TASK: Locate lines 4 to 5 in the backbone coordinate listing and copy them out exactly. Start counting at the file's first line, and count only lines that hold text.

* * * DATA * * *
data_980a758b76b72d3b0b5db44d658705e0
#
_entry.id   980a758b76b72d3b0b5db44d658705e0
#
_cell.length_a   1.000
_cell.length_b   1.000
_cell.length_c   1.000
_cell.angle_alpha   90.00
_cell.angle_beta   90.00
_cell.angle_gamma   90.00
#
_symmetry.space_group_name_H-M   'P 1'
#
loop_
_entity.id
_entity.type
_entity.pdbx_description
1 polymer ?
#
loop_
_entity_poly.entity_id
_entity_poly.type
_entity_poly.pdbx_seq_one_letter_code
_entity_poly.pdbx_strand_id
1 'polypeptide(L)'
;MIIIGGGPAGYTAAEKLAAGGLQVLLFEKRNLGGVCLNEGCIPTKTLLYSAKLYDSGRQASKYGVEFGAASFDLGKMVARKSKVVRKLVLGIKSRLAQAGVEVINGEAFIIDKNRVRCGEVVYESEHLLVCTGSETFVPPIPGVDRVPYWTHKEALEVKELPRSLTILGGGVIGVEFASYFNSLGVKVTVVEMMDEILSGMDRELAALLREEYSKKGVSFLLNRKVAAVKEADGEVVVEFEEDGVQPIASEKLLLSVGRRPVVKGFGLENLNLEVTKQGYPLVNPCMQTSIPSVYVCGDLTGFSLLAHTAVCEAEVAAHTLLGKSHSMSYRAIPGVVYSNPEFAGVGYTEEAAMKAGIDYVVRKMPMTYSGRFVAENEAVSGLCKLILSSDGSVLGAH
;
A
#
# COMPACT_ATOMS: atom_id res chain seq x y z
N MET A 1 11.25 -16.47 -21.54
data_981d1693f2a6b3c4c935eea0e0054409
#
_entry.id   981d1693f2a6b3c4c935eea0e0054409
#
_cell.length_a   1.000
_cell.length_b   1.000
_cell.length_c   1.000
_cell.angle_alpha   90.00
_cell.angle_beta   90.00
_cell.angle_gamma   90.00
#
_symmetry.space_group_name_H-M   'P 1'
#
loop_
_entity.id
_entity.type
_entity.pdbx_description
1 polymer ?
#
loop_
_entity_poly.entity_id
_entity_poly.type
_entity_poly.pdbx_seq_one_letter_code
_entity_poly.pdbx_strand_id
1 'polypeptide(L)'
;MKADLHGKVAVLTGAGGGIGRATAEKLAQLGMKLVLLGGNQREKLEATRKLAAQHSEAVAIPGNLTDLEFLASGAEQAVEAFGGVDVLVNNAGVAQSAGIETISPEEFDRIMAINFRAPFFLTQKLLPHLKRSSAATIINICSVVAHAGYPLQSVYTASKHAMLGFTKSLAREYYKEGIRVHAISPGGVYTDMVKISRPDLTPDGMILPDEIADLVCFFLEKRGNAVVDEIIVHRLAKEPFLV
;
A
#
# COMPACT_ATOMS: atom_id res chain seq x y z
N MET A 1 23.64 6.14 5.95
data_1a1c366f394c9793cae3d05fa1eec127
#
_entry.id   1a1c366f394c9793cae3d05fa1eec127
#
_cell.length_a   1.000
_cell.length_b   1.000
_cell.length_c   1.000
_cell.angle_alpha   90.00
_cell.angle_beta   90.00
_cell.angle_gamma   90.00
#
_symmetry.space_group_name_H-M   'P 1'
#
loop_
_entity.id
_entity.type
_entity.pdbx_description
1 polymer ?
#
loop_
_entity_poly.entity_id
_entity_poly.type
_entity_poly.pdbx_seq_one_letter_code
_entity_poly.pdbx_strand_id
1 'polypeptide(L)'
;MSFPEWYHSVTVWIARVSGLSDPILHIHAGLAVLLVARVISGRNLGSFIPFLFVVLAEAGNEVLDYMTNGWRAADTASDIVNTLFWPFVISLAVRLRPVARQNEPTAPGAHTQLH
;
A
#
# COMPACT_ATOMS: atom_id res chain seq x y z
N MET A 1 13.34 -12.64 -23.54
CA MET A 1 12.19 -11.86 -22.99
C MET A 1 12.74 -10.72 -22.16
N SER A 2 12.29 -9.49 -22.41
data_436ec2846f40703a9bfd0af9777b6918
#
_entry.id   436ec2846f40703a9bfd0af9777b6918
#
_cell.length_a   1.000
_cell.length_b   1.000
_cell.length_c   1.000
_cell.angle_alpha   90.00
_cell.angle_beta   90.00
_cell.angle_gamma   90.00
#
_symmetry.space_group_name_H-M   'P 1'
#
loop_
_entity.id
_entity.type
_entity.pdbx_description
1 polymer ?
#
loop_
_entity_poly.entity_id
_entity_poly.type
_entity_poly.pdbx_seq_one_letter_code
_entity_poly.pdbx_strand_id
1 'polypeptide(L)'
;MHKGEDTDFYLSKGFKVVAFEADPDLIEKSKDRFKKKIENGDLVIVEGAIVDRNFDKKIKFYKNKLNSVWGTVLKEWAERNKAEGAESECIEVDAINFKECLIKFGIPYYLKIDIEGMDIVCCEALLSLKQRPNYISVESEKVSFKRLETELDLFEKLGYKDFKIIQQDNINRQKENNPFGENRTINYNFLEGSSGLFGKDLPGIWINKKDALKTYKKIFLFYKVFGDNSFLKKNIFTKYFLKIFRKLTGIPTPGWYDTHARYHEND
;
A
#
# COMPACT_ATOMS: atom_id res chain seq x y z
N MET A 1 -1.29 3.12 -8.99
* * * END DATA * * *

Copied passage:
#
_cell.length_a   1.000